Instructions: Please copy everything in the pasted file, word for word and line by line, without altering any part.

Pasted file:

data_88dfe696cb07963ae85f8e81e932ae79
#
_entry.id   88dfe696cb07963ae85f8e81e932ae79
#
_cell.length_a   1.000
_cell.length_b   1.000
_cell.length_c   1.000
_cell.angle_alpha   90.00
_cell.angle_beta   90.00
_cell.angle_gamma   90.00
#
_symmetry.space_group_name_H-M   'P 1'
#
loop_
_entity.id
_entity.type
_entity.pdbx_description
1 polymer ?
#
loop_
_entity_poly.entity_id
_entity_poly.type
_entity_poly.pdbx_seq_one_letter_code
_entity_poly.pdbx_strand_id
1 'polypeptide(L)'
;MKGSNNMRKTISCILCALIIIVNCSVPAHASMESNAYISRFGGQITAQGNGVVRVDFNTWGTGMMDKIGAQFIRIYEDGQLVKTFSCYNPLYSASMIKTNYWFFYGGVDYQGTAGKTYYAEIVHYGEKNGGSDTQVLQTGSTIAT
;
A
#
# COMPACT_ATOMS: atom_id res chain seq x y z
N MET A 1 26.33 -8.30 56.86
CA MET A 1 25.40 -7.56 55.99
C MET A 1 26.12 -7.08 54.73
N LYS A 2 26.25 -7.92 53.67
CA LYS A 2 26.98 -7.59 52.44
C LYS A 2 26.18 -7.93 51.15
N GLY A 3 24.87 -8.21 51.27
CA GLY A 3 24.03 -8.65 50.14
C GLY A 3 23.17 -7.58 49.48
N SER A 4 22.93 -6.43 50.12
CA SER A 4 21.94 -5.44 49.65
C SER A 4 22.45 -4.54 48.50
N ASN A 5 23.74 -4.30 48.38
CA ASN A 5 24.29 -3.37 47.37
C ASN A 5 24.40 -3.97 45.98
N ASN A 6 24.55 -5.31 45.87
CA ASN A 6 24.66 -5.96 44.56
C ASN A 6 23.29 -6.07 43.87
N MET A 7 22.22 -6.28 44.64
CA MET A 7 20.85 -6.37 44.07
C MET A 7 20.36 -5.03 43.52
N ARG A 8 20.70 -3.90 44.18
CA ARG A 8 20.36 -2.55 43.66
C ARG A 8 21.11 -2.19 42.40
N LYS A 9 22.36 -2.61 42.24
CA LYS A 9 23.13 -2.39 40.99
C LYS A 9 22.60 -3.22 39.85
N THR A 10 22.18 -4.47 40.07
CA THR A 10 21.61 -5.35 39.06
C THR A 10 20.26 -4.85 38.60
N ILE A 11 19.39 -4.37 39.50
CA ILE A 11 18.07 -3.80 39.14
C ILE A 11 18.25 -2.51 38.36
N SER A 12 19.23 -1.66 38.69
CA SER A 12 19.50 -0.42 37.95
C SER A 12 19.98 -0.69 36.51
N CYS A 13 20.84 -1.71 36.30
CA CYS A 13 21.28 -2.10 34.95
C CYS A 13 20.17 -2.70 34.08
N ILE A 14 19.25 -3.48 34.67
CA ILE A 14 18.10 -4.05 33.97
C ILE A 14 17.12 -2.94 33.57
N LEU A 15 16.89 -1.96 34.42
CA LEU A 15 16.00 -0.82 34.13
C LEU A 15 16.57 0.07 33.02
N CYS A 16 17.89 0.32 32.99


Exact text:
data_88dfe696cb07963ae85f8e81e932ae79
#
_entry.id   88dfe696cb07963ae85f8e81e932ae79
#
_cell.length_a   1.000
_cell.length_b   1.000
_cell.length_c   1.000
_cell.angle_alpha   90.00
_cell.angle_beta   90.00
_cell.angle_gamma   90.00
#
_symmetry.space_group_name_H-M   'P 1'
#
loop_
_entity.id
_entity.type
_entity.pdbx_description
1 polymer ?
#
loop_
_entity_poly.entity_id
_entity_poly.type
_entity_poly.pdbx_seq_one_letter_code
_entity_poly.pdbx_strand_id
1 'polypeptide(L)'
;MKGSNNMRKTISCILCALIIIVNCSVPAHASMESNAYISRFGGQITAQGNGVVRVDFNTWGTGMMDKIGAQFIRIYEDGQLVKTFSCYNPLYSASMIKTNYWFFYGGVDYQGTAGKTYYAEIVHYGEKNGGSDTQVLQTGSTIAT
;
A
#
# COMPACT_ATOMS: atom_id res chain seq x y z
N MET A 1 26.33 -8.30 56.86
CA MET A 1 25.40 -7.56 55.99
C MET A 1 26.12 -7.08 54.73
N LYS A 2 26.25 -7.92 53.67
CA LYS A 2 26.98 -7.59 52.44
C LYS A 2 26.18 -7.93 51.15
N GLY A 3 24.87 -8.21 51.27
CA GLY A 3 24.03 -8.65 50.14
C GLY A 3 23.17 -7.58 49.48
N SER A 4 22.93 -6.43 50.12
CA SER A 4 21.94 -5.44 49.65
C SER A 4 22.45 -4.54 48.50
N ASN A 5 23.74 -4.30 48.38
CA ASN A 5 24.29 -3.37 47.37
C ASN A 5 24.40 -3.97 45.98
N ASN A 6 24.55 -5.31 45.87
CA ASN A 6 24.66 -5.96 44.56
C ASN A 6 23.29 -6.07 43.87
N MET A 7 22.22 -6.28 44.64
CA MET A 7 20.85 -6.37 44.07
C MET A 7 20.36 -5.03 43.52
N ARG A 8 20.70 -3.90 44.18
CA ARG A 8 20.36 -2.55 43.66
C ARG A 8 21.11 -2.19 42.40
N LYS A 9 22.36 -2.61 42.24
CA LYS A 9 23.13 -2.39 40.99
C LYS A 9 22.60 -3.22 39.85
N THR A 10 22.18 -4.47 40.07
CA THR A 10 21.61 -5.35 39.06
C THR A 10 20.26 -4.85 38.60
N ILE A 11 19.39 -4.37 39.50
CA ILE A 11 18.07 -3.80 39.14
C ILE A 11 18.25 -2.51 38.36
N SER A 12 19.23 -1.66 38.69
CA SER A 12 19.50 -0.42 37.95
C SER A 12 19.98 -0.69 36.51
N CYS A 13 20.84 -1.71 36.30
CA CYS A 13 21.28 -2.10 34.95
C CYS A 13 20.17 -2.70 34.08
N ILE A 14 19.25 -3.48 34.67
CA ILE A 14 18.10 -4.05 33.97
C ILE A 14 17.12 -2.94 33.57
N LEU A 15 16.89 -1.96 34.42
CA LEU A 15 16.00 -0.82 34.13
C LEU A 15 16.57 0.07 33.02
N CYS A 16 17.89 0.32 32.99